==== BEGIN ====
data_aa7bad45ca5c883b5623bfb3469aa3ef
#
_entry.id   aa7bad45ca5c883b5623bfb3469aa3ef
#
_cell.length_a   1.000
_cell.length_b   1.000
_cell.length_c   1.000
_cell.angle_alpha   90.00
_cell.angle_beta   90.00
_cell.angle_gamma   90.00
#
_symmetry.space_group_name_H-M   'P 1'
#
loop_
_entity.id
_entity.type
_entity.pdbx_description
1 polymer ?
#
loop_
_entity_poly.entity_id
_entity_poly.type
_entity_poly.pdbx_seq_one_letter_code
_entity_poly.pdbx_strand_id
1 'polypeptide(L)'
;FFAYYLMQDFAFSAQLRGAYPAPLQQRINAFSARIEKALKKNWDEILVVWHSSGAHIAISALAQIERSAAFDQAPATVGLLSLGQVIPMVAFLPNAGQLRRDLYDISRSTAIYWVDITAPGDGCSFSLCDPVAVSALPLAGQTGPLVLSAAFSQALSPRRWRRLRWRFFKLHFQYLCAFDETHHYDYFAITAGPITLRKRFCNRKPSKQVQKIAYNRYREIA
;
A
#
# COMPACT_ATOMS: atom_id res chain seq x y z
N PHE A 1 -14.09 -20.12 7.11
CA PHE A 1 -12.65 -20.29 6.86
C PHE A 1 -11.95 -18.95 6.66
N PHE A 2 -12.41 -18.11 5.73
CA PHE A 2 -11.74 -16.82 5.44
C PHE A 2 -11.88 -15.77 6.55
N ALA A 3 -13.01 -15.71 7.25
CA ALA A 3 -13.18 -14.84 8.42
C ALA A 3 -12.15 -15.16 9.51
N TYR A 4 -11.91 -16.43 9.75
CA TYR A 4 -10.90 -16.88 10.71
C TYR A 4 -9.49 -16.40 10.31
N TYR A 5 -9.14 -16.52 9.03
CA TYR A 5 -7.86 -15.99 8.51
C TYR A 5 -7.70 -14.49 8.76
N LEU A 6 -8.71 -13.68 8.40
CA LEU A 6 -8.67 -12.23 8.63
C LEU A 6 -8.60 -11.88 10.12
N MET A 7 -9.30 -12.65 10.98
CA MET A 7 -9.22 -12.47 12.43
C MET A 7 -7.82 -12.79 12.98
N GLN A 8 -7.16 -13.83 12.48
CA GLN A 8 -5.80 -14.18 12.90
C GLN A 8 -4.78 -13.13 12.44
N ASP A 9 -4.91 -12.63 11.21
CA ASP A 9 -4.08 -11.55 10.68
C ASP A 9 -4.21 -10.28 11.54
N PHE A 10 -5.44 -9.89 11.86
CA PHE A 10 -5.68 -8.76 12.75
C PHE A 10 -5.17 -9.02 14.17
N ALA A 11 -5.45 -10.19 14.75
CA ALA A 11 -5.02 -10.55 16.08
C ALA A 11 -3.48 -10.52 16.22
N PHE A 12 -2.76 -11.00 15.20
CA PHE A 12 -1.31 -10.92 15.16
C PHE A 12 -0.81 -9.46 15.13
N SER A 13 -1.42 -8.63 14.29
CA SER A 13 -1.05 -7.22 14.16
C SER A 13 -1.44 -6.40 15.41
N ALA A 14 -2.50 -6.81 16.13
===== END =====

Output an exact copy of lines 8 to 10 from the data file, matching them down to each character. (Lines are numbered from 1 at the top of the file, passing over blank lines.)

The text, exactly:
_cell.angle_alpha   90.00
_cell.angle_beta   90.00
_cell.angle_gamma   90.00